That’s yer lot. It’ll be February next week and I will start to maybe sow seeds and get the season properly kicked off. Don’t forget to check in with The Propagator to get links to the rest of the gang.

22 thoughts on “Six on Saturday – 29/1/2022

  1. For a moment then I thought we were going to be camellia-less. Phew! I am definitely going to get a pittosporum for the garden, we definitely need a bit of evergreen. I quite like the ozmanthus, does it flower well? Here is to less gloom in the coming days, although I am not hopeful. 🙂

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    1. Ozmanthus must be a new hybrid. The Osmanthus barely flowers at all in my experience, probably would on a much older bush. The Ozothamnus gets plastered with whitish flowers each well under a millimeter wide but smelling strongly of honey. Sory to give you a scare with the Camellia, I’ll put it first next time.

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  2. I can see that my mellifera is going to get too big for its space, but hopefully following your pruning advice will help. It’s good to see the evergreens, they do their stuff in the background and deserve a turn in the limelight. I’m sure OTEG will be right back at you with some comment on new hybrids! I’ll just keep quiet!

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  3. Pretty colours of the Osmanthusand and glad to see how my euphorbia mellifera will be in a few years. I’m already happy that it continues to grow after a first attempt failed years ago. I’ll follow your regular way of pruning it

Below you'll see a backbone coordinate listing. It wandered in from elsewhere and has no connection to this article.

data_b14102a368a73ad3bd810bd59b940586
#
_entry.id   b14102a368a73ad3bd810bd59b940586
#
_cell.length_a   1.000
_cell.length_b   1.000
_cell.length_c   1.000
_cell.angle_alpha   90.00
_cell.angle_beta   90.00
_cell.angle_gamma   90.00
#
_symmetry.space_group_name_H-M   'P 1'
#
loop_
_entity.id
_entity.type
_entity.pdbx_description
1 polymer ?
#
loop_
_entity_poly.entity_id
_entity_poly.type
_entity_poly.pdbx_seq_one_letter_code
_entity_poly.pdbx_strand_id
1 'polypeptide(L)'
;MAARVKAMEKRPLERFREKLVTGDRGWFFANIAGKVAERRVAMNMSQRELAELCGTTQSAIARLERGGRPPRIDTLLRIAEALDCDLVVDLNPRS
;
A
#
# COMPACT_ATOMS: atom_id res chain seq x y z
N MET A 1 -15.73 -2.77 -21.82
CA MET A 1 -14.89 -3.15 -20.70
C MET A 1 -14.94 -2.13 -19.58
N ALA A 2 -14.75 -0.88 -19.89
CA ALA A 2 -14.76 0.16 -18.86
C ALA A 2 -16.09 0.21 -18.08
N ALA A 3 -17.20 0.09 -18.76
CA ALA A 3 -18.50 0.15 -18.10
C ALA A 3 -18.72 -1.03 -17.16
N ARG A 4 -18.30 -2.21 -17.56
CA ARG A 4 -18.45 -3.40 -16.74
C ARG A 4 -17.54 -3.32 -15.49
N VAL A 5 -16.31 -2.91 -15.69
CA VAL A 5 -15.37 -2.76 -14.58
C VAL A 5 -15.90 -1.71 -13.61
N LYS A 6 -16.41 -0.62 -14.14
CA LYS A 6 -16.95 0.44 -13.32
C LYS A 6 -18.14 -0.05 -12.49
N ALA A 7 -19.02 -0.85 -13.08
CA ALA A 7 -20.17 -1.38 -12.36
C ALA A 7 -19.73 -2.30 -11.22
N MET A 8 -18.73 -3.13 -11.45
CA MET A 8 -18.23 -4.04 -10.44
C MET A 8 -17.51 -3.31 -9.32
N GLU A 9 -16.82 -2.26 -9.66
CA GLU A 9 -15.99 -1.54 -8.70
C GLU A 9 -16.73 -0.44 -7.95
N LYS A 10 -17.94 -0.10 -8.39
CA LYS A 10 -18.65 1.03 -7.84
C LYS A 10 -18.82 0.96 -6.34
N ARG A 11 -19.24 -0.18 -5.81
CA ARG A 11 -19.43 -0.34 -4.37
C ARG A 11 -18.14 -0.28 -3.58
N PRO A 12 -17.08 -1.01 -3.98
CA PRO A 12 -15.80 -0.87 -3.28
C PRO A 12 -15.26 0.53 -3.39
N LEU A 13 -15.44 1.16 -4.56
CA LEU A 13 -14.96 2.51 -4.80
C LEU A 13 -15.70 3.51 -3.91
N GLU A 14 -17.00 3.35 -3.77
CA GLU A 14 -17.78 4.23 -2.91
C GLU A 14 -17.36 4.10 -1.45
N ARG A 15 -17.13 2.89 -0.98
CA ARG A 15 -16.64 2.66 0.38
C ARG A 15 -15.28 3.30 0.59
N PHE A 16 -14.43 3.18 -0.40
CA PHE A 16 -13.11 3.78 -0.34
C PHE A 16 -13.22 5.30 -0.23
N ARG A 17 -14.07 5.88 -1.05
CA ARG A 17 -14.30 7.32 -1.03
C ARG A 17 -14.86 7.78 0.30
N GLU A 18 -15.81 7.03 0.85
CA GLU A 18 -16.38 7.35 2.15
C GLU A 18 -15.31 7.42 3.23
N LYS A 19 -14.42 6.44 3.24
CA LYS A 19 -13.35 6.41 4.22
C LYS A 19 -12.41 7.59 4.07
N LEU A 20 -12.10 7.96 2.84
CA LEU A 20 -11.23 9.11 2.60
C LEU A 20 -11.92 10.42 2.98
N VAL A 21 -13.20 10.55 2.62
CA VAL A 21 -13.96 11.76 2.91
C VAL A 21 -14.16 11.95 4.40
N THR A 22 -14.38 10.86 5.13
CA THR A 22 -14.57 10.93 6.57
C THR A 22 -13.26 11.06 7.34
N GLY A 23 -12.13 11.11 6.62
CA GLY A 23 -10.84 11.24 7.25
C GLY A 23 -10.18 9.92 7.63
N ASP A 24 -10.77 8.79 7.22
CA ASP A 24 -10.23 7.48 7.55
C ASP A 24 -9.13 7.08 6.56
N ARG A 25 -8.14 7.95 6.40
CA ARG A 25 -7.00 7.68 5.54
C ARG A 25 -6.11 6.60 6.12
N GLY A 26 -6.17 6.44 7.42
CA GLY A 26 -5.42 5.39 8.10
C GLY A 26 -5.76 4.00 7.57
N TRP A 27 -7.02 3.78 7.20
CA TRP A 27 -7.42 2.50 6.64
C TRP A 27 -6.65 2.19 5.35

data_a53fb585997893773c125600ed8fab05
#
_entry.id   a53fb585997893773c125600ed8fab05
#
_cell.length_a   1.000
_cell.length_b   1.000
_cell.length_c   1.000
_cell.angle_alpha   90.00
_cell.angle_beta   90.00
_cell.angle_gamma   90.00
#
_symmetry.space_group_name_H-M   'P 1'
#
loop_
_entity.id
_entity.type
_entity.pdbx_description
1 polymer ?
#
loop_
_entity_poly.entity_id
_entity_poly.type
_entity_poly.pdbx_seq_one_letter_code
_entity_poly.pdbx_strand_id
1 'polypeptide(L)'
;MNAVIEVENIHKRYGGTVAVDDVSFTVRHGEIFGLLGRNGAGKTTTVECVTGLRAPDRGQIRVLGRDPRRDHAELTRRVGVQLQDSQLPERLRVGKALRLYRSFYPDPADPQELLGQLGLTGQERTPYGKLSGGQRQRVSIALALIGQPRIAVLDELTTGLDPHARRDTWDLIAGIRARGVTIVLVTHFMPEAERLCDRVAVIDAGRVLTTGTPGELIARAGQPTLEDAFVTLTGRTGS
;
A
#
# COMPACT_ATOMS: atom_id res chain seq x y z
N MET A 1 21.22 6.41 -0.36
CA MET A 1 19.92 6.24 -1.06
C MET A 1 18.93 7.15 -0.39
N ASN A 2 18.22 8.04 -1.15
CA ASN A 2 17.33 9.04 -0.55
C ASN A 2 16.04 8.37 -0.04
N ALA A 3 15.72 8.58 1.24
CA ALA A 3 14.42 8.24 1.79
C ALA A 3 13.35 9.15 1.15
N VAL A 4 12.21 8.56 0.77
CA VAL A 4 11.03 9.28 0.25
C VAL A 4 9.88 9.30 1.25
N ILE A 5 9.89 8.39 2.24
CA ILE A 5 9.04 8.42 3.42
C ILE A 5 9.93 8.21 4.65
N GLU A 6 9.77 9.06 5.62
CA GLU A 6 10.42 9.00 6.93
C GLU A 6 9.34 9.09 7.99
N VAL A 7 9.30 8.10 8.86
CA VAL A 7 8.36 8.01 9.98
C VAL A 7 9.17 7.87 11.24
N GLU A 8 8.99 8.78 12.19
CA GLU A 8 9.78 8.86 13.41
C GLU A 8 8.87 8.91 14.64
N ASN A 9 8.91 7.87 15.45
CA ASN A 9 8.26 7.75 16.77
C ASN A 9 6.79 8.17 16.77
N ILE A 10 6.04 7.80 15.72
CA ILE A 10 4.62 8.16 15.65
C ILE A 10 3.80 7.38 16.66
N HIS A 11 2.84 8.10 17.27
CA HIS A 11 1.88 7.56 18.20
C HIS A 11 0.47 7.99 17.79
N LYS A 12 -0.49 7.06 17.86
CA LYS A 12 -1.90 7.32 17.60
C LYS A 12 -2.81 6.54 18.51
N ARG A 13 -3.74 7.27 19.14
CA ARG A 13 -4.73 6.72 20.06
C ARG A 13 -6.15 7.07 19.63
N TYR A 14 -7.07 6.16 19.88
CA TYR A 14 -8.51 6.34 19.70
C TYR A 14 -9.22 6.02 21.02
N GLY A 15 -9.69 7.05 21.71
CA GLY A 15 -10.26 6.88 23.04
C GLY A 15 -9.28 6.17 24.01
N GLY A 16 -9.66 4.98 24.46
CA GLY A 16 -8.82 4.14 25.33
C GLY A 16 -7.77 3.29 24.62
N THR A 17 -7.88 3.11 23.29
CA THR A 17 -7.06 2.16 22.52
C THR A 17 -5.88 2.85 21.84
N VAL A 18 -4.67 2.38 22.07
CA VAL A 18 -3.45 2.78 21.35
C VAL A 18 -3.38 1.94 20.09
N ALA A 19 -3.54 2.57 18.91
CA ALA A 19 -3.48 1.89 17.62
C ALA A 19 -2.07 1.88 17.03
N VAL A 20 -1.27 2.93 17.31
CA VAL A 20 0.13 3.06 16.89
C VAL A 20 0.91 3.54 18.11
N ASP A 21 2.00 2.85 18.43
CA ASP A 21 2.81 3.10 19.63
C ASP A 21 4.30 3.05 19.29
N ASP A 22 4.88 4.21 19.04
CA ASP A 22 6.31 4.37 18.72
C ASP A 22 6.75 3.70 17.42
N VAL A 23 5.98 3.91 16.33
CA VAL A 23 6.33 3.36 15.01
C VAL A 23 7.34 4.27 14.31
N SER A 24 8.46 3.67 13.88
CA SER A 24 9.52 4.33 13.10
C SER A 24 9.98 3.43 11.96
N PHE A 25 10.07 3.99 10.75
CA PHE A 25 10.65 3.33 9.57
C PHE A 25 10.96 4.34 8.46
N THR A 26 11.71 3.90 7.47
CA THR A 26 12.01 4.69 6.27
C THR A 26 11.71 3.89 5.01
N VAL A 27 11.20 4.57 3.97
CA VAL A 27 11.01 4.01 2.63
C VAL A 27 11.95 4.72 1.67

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  4. Pittosporum tenuifolium seems unduly happy there. I would not expect it to like the cooler and damp climate. The common sort makes a nice hedge here, but is susceptible to rot where it gets frequent irrigation. Large specimens in a formal row sometimes lean outward as their roots decay. I find that they look best if shorn from the beginning or not shorn at all. Once they take on a natural form, they do not like to be pruned back down.

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    1. I don’t think that I’d treat it much different even if I had much more room. It’s appearance deteriorates rapidly after it has flowered. Maybe I’d cut it every three rather than two years.

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  5. Goodness, I didn’t think Elizabeth grew so big. I hope mine doesn’t grow so huge, it hasn’t got space. I grow Osmanthus Goshiki for winter interest, I love the foliage.

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    1. I think Elizabeth has probably reached maximum height at around 15-18 feet. I’ve cleared the lower branches to head height so I can grow things under it. Goshiki came back up right at the edge of the path after it was cut down, not an ideal location.

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  6. The pittosporum you have is more interesting than mine with its variegated leaves and pink edging. A few weeks ago I showed how a trial pruning last year resulted in some bushy growth near the main stem. I think I will repeat that over all the plant. Pleased you finished with another camellia.

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    1. ‘Elizabeth’ is a very good Pittosporum. I remember when it was introduced. We bought 25 liners from New Zealand in 1995, then 75 more in 1997. Within a year or two we could get UK grown liners, and did. Those first 25 would have been among the first in the UK. We were buying with no knowledge of how it would grow here; it’s quite pleasing that it has stood up so well. Our plant might well have been from one of those first two batches.